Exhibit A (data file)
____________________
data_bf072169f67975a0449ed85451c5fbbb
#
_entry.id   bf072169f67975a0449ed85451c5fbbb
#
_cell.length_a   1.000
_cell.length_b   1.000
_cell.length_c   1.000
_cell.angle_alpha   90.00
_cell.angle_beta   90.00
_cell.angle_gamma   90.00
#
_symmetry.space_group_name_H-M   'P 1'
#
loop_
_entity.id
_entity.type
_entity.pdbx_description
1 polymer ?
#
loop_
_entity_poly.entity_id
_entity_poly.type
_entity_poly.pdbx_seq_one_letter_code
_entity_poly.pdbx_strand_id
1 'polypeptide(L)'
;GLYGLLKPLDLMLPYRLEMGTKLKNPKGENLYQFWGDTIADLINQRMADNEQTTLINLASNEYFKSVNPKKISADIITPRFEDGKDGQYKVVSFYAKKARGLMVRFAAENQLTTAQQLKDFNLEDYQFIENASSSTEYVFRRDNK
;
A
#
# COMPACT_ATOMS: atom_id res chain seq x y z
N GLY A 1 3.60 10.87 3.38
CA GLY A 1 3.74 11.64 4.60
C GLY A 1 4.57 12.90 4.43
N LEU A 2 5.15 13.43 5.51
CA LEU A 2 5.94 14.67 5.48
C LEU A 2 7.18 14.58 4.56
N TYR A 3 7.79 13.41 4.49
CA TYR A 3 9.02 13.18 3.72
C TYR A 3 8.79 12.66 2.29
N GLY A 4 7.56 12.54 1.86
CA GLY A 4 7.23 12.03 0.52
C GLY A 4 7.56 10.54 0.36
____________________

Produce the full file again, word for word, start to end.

data_bf072169f67975a0449ed85451c5fbbb
#
_entry.id   bf072169f67975a0449ed85451c5fbbb
#
_cell.length_a   1.000
_cell.length_b   1.000
_cell.length_c   1.000
_cell.angle_alpha   90.00
_cell.angle_beta   90.00
_cell.angle_gamma   90.00
#
_symmetry.space_group_name_H-M   'P 1'
#
loop_
_entity.id
_entity.type
_entity.pdbx_description
1 polymer ?
#
loop_
_entity_poly.entity_id
_entity_poly.type
_entity_poly.pdbx_seq_one_letter_code
_entity_poly.pdbx_strand_id
1 'polypeptide(L)'
;GLYGLLKPLDLMLPYRLEMGTKLKNPKGENLYQFWGDTIADLINQRMADNEQTTLINLASNEYFKSVNPKKISADIITPRFEDGKDGQYKVVSFYAKKARGLMVRFAAENQLTTAQQLKDFNLEDYQFIENASSSTEYVFRRDNK
;
A
#
# COMPACT_ATOMS: atom_id res chain seq x y z
N GLY A 1 3.60 10.87 3.38
CA GLY A 1 3.74 11.64 4.60
C GLY A 1 4.57 12.90 4.43
N LEU A 2 5.15 13.43 5.51
CA LEU A 2 5.94 14.67 5.48
C LEU A 2 7.18 14.58 4.56
N TYR A 3 7.79 13.41 4.49
CA TYR A 3 9.02 13.18 3.72
C TYR A 3 8.79 12.66 2.29
N GLY A 4 7.56 12.54 1.86
CA GLY A 4 7.23 12.03 0.52
C GLY A 4 7.56 10.54 0.36